A Texas A&M at Galveston professor failed his entire class after losing his patience with their bad behavior and academic dishonesty.
In a drama fit for an after-school special, Irwin B. Horwitz sent a withering e-mail to the 30 students in his strategic management class to announce he was giving each student an “F,” before walking out and never coming back.
“Since teaching this course, I have caught and seen cheating, been told to ‘chill out,’ ‘get out of my space,’ ‘go back and teach,’ [been] called a ‘fucking moron’ to my face,” Horwitz wrote in the missive obtained last week by Inside Higher Ed.
The disgruntled egghead continued to unfurl a litany of offenses including: students cheated by signing in for classmates, didn’t show up when they claimed they did, and spread “hurtful and untrue rumors about myself and others” online.
“None of you … given the behavior in this class, deserve to pass,” Horwitz, 53, wrote in the dispatch.
“I am frankly and completely disgusted,” he added. “You all lack the honor and maturity to live up to the standards that Texas A&M holds, and the competence and/or desire to do the quality work necessary to pass the course.”
Horwitz, who only joined the university last year, didn’t stop there. He also sent an e-mail to school administrators, telling them the unruly pupils are “your problem now.”
It’s unclear how an entire class brought him to the brink, but Horwitz summed it up for a local TV station: “Enough was enough.”
“Yesterday I reached the breaking point,” Horwitz told Houston’s KPRC. “It became apparent that they couldn’t do some of the most simple and basic things they should have been able to do.”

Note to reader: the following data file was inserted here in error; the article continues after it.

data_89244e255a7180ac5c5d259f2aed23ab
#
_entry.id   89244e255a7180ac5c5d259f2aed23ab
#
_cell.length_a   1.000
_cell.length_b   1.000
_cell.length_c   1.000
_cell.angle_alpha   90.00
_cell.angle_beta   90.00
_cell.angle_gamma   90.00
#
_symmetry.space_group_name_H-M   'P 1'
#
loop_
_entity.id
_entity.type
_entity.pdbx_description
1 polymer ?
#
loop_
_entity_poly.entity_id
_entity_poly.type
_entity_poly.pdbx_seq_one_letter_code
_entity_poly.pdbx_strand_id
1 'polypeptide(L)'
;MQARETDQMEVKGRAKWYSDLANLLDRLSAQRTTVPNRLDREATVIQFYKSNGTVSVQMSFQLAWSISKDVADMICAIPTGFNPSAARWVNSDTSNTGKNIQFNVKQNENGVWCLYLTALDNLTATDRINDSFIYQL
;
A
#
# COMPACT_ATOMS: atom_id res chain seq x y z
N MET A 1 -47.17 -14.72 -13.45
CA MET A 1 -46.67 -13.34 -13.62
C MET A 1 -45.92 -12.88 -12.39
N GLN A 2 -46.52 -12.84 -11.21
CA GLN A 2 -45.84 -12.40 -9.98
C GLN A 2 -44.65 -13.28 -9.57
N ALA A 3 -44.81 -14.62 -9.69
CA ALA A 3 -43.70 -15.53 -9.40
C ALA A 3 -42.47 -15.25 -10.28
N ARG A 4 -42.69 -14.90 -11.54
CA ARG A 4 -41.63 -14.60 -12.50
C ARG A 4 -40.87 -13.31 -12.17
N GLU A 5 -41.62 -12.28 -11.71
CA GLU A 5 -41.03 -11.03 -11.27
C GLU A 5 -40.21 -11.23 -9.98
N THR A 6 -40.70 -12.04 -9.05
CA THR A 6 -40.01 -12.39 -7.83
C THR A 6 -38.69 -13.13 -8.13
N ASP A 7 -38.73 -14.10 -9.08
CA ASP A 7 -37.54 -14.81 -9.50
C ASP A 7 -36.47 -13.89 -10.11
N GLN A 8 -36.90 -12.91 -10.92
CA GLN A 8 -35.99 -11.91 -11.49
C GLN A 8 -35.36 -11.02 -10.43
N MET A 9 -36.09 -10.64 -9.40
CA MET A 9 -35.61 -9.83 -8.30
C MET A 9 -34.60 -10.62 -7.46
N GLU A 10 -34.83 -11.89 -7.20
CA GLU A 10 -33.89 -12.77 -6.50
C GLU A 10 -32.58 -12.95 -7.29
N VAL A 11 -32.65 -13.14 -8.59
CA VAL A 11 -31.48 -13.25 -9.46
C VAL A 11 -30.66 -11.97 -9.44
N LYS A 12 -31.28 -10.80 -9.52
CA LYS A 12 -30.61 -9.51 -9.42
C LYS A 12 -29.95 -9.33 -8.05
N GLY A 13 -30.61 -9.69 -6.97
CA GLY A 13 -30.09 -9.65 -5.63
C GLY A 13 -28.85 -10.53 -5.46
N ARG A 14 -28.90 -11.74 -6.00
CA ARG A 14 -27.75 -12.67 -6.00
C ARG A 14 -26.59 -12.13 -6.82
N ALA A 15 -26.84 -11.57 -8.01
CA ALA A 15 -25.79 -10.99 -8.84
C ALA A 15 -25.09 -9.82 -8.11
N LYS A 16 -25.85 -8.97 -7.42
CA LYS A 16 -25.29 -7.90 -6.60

Horwitz, who has 20 years of teaching experience, said the raucous behavior was so severe that he requested police protection during lectures at the Department of Maritime Administration, according to KPRC.
“I was dealing with cheating, dealing with individuals swearing at me both in and out of class, it got to the point that the school had to put security guards at that class and another class,” he said.
The professor claimed his complaints fell on deaf ears.
Before he quit, Horwitz told university higher-ups that only “a few” learners were respectful and performing academically. His request to teach only these good apples was denied. That’s when Horwitz made the decision to fail the whole class and vamoose, Inside Higher Ed reported.
Still, university officials say Horwitz’s epic fail won’t fly.
“None of them have failed until the end of the class, meaning the only reason a student would fail is because he or she has not performed the expectations for that particular class,” Patrick Louchouarn, vice president for academic affairs, told KPRC.
Students disagreed with the collective grade.
“Just ridiculous—I had never had a problem in the class,” John Shaw, a senior, told KPRC. “I thought I had done pretty well, done pretty well on the first test and then I get an email saying I am going to get an F in the class, it was overwhelming.”
Another student, Rutger Dukes, commented on various news sites including Inside Higher Ed, writing, “I am in his class. I do not deserve to fail because one person in our class was rude. We were given papers to write along with a group presentation. He said we would be given rubric for everything … we were ever given one.”
“He has flipped out on us before for no reason,” he added.
Dukes said the student who was allegedly cheating and “making a big scene” was given the boot and “as soon as we were all getting along, he sends that email to us.”
But at least one former student gave Horwitz accolades in 2010, when he was a lecturer at University of St. Thomas in Houston. In a collection of thank-you notes to professors, the student thanked Horwitz for being “so concerned for my well-being.”
“I had a rough patch with my health last semester and he was willing to work with me and help me out,” the student wrote. “We developed a great student/teacher relationship and see him as a friend/mentor. He may have a rep for being a crazy hard teacher, but he is fair and his work load was just the same as any other class I have ever taken anywhere else.”